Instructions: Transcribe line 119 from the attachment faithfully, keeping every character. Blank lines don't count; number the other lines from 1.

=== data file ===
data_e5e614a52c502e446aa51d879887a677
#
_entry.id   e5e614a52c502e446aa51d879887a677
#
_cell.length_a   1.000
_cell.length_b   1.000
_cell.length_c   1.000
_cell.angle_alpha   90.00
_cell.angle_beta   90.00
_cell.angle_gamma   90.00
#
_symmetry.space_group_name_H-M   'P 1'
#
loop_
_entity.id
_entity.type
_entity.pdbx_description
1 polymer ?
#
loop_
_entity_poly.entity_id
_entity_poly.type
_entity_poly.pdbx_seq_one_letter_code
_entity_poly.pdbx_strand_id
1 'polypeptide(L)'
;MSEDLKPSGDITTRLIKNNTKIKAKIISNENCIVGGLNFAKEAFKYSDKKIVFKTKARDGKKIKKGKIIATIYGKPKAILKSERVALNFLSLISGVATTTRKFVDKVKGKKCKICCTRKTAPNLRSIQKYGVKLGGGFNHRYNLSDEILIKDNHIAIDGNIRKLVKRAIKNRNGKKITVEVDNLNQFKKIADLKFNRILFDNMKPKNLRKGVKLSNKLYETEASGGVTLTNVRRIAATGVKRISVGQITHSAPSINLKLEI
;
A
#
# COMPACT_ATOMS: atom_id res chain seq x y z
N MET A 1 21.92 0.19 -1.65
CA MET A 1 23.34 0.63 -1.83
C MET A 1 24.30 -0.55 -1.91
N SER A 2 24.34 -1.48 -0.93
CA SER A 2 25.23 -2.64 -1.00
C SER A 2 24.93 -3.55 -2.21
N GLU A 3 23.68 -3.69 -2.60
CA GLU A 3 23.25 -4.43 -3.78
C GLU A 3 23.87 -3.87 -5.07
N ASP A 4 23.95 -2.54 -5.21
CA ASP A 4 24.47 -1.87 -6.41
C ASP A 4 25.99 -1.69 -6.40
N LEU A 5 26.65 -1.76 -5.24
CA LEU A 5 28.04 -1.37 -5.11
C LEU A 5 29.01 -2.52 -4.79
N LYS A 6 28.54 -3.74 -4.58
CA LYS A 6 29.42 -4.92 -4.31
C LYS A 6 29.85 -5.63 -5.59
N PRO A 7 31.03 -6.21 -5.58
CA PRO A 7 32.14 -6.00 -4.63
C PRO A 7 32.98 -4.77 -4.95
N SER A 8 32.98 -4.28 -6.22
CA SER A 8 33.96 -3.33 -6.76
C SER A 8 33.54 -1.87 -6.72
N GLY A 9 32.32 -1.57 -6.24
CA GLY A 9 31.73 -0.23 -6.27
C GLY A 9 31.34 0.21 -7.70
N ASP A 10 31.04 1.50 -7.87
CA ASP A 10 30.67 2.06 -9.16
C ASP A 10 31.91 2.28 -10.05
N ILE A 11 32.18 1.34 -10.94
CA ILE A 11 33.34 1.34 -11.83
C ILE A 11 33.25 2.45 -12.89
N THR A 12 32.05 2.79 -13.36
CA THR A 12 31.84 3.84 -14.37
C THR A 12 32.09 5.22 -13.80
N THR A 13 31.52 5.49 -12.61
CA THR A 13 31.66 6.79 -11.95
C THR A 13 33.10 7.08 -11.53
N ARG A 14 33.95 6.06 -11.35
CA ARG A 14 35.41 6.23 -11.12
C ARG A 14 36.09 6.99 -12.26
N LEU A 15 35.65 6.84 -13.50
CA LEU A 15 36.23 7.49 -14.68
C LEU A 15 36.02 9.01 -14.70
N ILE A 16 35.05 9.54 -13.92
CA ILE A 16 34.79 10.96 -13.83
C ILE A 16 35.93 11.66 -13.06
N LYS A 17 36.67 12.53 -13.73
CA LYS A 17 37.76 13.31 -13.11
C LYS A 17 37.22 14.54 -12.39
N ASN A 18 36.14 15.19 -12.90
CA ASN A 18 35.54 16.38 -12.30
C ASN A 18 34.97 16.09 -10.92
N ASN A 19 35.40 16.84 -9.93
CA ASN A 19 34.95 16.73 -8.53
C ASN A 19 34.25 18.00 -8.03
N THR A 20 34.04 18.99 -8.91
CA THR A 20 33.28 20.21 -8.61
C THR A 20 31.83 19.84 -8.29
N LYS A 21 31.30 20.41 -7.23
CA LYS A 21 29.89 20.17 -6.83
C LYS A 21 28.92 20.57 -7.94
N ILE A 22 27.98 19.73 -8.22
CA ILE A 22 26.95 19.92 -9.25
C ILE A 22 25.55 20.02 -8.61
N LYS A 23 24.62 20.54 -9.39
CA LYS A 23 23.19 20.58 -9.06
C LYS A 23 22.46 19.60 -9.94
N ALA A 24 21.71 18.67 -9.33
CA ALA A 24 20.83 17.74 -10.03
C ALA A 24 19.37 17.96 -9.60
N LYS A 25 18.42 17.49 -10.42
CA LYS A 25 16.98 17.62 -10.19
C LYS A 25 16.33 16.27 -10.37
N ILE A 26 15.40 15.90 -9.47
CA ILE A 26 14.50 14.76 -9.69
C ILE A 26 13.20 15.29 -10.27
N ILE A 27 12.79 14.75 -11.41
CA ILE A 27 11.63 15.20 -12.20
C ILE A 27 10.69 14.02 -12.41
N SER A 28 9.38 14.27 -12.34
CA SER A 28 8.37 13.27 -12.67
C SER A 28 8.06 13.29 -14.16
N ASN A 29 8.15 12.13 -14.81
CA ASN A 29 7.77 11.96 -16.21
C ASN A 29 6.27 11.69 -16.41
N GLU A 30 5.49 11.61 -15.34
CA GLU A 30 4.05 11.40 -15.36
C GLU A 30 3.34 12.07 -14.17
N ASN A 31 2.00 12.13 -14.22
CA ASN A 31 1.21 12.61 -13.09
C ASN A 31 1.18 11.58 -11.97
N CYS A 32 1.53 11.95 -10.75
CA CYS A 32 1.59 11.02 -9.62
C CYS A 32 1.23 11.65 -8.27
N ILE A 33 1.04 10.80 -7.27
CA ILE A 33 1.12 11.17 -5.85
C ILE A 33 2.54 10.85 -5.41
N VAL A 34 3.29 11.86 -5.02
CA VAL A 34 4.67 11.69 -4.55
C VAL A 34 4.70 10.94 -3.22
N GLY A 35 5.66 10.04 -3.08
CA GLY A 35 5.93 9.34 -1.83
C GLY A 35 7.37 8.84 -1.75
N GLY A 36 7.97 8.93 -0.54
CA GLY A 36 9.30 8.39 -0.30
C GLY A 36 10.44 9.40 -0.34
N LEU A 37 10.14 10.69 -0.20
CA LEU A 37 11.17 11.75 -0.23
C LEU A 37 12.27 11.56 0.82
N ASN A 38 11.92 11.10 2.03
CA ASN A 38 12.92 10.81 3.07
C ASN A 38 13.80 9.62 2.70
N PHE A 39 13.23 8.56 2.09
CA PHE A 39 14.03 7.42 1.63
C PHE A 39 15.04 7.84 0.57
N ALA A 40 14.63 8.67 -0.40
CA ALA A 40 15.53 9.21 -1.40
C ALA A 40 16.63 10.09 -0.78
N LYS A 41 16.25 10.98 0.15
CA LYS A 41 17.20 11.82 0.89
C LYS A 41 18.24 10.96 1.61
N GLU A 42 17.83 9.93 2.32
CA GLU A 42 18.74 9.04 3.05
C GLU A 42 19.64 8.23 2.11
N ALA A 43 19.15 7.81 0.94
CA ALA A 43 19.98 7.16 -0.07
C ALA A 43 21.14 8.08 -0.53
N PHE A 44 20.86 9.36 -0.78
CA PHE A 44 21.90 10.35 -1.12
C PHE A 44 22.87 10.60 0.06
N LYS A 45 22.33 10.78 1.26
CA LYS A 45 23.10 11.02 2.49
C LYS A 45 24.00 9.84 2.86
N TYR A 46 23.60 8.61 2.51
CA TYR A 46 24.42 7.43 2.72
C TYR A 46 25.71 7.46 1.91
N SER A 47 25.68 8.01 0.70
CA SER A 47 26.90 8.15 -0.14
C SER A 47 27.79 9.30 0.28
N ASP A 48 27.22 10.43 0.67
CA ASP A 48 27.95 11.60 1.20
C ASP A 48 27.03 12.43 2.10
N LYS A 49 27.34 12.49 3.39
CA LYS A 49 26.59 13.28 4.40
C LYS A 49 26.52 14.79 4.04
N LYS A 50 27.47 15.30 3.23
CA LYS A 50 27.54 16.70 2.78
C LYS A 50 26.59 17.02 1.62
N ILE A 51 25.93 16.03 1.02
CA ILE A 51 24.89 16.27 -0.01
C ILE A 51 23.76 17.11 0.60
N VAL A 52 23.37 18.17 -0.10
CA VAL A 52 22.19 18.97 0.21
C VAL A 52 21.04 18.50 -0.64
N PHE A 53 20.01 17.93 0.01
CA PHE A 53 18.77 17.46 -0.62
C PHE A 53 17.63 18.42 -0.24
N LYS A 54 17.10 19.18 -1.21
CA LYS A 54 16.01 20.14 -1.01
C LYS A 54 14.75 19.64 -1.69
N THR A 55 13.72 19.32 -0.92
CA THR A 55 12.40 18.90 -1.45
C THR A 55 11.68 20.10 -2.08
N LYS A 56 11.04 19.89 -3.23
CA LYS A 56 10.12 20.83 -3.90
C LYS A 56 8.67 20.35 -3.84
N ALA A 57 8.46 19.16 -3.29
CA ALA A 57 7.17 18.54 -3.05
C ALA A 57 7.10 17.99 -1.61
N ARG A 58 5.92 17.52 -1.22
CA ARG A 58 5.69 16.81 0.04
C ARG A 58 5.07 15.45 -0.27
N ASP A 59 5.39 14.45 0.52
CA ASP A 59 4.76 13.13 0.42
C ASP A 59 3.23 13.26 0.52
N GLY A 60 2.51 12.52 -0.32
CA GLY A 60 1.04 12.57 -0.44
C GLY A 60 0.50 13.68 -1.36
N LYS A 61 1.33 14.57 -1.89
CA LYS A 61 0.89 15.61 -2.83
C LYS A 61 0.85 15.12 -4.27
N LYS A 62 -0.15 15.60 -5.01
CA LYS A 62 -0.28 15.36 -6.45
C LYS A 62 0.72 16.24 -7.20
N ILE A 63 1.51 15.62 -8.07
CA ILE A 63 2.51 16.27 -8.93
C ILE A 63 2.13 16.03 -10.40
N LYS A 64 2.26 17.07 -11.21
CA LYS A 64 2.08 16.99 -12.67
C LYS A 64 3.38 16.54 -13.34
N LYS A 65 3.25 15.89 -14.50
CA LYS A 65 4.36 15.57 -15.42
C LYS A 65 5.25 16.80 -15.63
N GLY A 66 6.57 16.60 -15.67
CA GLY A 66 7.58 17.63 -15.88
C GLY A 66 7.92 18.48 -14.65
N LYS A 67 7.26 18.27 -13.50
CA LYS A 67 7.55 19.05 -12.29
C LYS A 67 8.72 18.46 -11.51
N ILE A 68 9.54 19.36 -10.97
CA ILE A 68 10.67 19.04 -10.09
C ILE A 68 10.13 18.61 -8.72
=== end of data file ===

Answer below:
CA GLU A 30 4.05 11.40 -15.36